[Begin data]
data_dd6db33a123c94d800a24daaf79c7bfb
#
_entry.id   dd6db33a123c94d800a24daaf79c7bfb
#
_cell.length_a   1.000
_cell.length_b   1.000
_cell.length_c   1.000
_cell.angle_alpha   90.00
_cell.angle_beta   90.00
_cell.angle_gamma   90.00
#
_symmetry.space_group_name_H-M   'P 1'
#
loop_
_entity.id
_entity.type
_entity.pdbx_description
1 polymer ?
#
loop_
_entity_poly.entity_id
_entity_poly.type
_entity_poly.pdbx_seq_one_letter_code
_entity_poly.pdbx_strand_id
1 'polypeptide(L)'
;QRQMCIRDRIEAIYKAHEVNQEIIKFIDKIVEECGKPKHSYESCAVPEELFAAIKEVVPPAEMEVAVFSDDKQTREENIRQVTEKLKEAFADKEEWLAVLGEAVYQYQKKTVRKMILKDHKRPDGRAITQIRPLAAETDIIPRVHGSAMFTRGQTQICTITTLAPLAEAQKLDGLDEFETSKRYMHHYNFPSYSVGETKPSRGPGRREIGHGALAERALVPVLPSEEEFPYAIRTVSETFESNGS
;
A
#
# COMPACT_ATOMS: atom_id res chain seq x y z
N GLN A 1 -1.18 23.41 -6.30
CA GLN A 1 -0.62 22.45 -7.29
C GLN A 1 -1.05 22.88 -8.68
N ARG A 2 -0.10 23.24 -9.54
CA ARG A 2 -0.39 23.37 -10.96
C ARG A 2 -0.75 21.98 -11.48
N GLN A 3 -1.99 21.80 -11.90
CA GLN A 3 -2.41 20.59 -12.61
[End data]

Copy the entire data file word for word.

data_dd6db33a123c94d800a24daaf79c7bfb
#
_entry.id   dd6db33a123c94d800a24daaf79c7bfb
#
_cell.length_a   1.000
_cell.length_b   1.000
_cell.length_c   1.000
_cell.angle_alpha   90.00
_cell.angle_beta   90.00
_cell.angle_gamma   90.00
#
_symmetry.space_group_name_H-M   'P 1'
#
loop_
_entity.id
_entity.type
_entity.pdbx_description
1 polymer ?
#
loop_
_entity_poly.entity_id
_entity_poly.type
_entity_poly.pdbx_seq_one_letter_code
_entity_poly.pdbx_strand_id
1 'polypeptide(L)'
;QRQMCIRDRIEAIYKAHEVNQEIIKFIDKIVEECGKPKHSYESCAVPEELFAAIKEVVPPAEMEVAVFSDDKQTREENIRQVTEKLKEAFADKEEWLAVLGEAVYQYQKKTVRKMILKDHKRPDGRAITQIRPLAAETDIIPRVHGSAMFTRGQTQICTITTLAPLAEAQKLDGLDEFETSKRYMHHYNFPSYSVGETKPSRGPGRREIGHGALAERALVPVLPSEEEFPYAIRTVSETFESNGS
;
A
#
# COMPACT_ATOMS: atom_id res chain seq x y z
N GLN A 1 -1.18 23.41 -6.30
CA GLN A 1 -0.62 22.45 -7.29
C GLN A 1 -1.05 22.88 -8.68
N ARG A 2 -0.10 23.24 -9.54
CA ARG A 2 -0.39 23.37 -10.96
C ARG A 2 -0.75 21.98 -11.48
N GLN A 3 -1.99 21.80 -11.90
CA GLN A 3 -2.41 20.59 -12.61